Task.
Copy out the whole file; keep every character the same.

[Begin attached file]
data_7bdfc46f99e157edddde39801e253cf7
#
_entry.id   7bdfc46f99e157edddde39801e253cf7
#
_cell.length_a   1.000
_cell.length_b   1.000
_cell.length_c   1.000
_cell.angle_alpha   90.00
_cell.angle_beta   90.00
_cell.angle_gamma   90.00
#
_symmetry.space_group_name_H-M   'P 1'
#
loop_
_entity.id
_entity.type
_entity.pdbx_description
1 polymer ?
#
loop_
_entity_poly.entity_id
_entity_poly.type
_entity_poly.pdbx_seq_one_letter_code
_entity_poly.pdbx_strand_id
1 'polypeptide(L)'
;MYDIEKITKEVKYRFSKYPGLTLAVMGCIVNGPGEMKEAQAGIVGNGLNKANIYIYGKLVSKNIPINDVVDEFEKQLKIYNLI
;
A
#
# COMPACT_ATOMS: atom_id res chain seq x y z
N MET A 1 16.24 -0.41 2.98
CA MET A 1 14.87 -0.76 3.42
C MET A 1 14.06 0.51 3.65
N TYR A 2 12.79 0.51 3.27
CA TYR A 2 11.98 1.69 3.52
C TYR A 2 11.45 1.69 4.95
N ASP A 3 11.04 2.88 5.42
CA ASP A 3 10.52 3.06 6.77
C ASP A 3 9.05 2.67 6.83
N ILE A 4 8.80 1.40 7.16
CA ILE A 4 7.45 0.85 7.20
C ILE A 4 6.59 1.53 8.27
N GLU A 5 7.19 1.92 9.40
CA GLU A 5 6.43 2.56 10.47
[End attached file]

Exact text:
data_7bdfc46f99e157edddde39801e253cf7
#
_entry.id   7bdfc46f99e157edddde39801e253cf7
#
_cell.length_a   1.000
_cell.length_b   1.000
_cell.length_c   1.000
_cell.angle_alpha   90.00
_cell.angle_beta   90.00
_cell.angle_gamma   90.00
#
_symmetry.space_group_name_H-M   'P 1'
#
loop_
_entity.id
_entity.type
_entity.pdbx_description
1 polymer ?
#
loop_
_entity_poly.entity_id
_entity_poly.type
_entity_poly.pdbx_seq_one_letter_code
_entity_poly.pdbx_strand_id
1 'polypeptide(L)'
;MYDIEKITKEVKYRFSKYPGLTLAVMGCIVNGPGEMKEAQAGIVGNGLNKANIYIYGKLVSKNIPINDVVDEFEKQLKIYNLI
;
A
#
# COMPACT_ATOMS: atom_id res chain seq x y z
N MET A 1 16.24 -0.41 2.98
CA MET A 1 14.87 -0.76 3.42
C MET A 1 14.06 0.51 3.65
N TYR A 2 12.79 0.51 3.27
CA TYR A 2 11.98 1.69 3.52
C TYR A 2 11.45 1.69 4.95
N ASP A 3 11.04 2.88 5.42
CA ASP A 3 10.52 3.06 6.77
C ASP A 3 9.05 2.67 6.83
N ILE A 4 8.80 1.40 7.16
CA ILE A 4 7.45 0.85 7.20
C ILE A 4 6.59 1.53 8.27
N GLU A 5 7.19 1.92 9.40
CA GLU A 5 6.43 2.56 10.47